Film Review: My Big Fat Greek Wedding 2 (★)


my_big_fat_greek_wedding_twoLet me begin with a bold statement folks. This film made me wish ancient Sparta had tried just a little bit harder, way back when in their battles with Greece. Yes, we would miss out on tons of potential advancements and inventions, but we also wouldn’t be subjected to My Big Fat Greek Wedding 2. It’s been quite some time since I’ve disliked a comedy as much as this one, or found one as unfunny. This is almost aggressively unfunny and unpleasant to sit through, so much so that it angered me. I rarely have this sort of a reaction to a comedy, but what writer/star Nia Vardalos has cooked up here is so poorly done, it’s worthy of anger. Director Kirk Jones has made strong films before, but this borderline inept. Few movies rub me in as wrong a way as My Big Fat Greek Wedding 2 did, and I’m not someone who hated the first one. Is this an unneeded sequel? Of course, but I was still ready to consider it on its own merits. The bar wouldn’t have been high for this flick to clear in order to work as mindless entertainment, but it’s just mindless drivel. I didn’t laugh once and I cringed on multiple occasions. Longtime readers of the site know how infrequently I go down to one star for a review, but My Big Fat Greek Wedding 2 warrants it, in spades.

The film checks back in on the Portokalos family nearly a decade and a half after the first flick. Toula (Vardalos) and Ian (John Corbett) are a happily married couple, now with a teenaged daughter named Paris (Elena Kampouris), though they’re in a bit of a romantic rut. Family patriarch Gus (Michael Constantine) is on Paris to find a nice Greek boyfriend, that is when he’s not attempting to learn to use the computer in order to determine that his heritage traces directly back to Alexander the Great. When Gus discovers that his marriage license was never signed and legally he’s not actually married to his wife of 50 years Maria (Lainie Kazan), everyone is thrown for a loop. Initially, Gus rejects Maria’s request for him to propose again, but once he acquiesces, another big fat Greek wedding is on, obviously. If this sounds like a retread, it’s not an accident. We constantly see old jokes brought back, repeated scenes of the entire family crowding into an inappropriately small space, and so on. The one thing it isn’t is any sort of fun. For a comedy, it’s painstakingly unenjoyable and just not funny.

You would think that some low key charm and charisma would be on display here, but nope. From Nia Vardalos on down to the smallest of supporting characters, they’re all just off base, un-amusing, and frankly fairly annoying. Vardalos oddly makes herself the protagonist again, but also gives herself nothing to do, aside from the occasional bit of uninspired slapstick “comedy”. The B plot of her and John Corbett is so tacked on, it barely warrants acknowledging. The same can basically be said of Corbett, who disappears for large chunks, probably intentionally on his part. Michael Constantine and Lainie Kazan are underused, despite having ample time on the screen. They’re mostly told to just yell and wave their hands around, which is a shame. Elena Kampouris impressed me in Men, Women & Children two years ago, but she’s absolutely wasted here. Also in the cast are Joey Fatone, Andrea Martin, Rob Riggle, John Stamos, Rita Wilson, Alex Wolff, and many more, but they did nothing for me as well. It’s just a complete wash on the acting front.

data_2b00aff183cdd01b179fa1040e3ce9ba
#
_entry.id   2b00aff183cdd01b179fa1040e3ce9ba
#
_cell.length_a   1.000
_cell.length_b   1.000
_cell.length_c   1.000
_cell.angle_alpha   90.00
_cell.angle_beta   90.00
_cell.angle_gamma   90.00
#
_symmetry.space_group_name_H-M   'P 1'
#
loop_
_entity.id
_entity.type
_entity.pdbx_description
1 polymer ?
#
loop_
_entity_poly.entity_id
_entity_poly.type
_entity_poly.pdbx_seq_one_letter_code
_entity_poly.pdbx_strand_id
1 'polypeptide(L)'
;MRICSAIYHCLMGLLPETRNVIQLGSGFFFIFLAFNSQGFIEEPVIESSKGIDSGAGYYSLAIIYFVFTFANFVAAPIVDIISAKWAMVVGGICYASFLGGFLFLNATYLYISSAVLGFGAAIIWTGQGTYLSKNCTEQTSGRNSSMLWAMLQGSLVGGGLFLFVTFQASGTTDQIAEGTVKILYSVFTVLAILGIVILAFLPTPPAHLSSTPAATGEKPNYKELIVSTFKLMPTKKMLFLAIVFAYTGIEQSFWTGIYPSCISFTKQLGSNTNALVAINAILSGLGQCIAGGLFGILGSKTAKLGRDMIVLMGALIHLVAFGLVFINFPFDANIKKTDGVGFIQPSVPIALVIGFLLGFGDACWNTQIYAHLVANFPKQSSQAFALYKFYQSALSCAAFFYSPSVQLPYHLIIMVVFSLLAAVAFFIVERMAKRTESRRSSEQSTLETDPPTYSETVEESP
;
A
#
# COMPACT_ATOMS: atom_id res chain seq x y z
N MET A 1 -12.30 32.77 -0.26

I know that Kirk Jones is a skilled filmmaker, going back to the deeply underrated Everybody’s Fine, but he’s almost unforgivingly disengaged here. Jones clearly saw how bad My Big Fat Greek Wedding 2 was going to be, and yet he stuck around. The script from Vardalos is so poor, it makes the work she did on the first one, as well as for Larry Crowne, seem awards worthy by comparison. There’s no sense of pacing here, no jokes that land, and not a single moment in the whole movie that’s not agonizingly telegraphed ahead of time. It was literally exhausting to sit through, and this is meant to be light entertainment. Oy.

Honestly, I could have gone on and on and been a whole lot meaner about how terrible I found My Big Fat Greek Wedding 2 to be, but it’s just not worth the effort. The people behind the project never put forth a damn bit of effort, so why should I? This is the sort of needless sequel that gives tons of fuel to the “Hollywood has no original ideas left” fire, and this is opening against a massive superhero franchise film that normally would have that avenue cornered. In the end, I’ll just leave you with one last warning: My Big Fat Greek Wedding 2 is atrocious. Don’t see it. Consider yourself warned.

Thoughts? Discuss in the comments!

  • Joey Magidson

    It’s just atrocious.

  • Max Loehrke

    I like a lot of crappy, silly, funny movies. I like Step Brothers. I loved Zoolander. 22 Jump Street?? Phenomenal. As long as I get some laughs, and leave the theater with a smile on my face, I can justify $15 and a mindless plot.

    I can’t justify a mindless plot and $15 when I laugh two or three times over an hour and a half. And if I told you I laughed 2-3 times during My Big Fat Greek Wedding 2, I’d be selling it HARD.

    If you compressed all the laughs in the movie into a half hour sitcom, you’d still be left dry. I’ve laughed more in (quite literally) 5 minutes of The Office or Curb Your Enthusiasm than I did during the entire film. A comedy’s #1 job is to be funny – and this failed miserably on that front.

    • Joey Magidson

      I’d argue that 22 Jump Street is legitimately great, but I digress.

      Three times? If there’s three laughs in this film, they’re times I was laughing at it, not with it.

      Well said.

  • Luke McGowan

    That bold statement is absolutely amazing.

    • Joey Magidson

      I aim to please.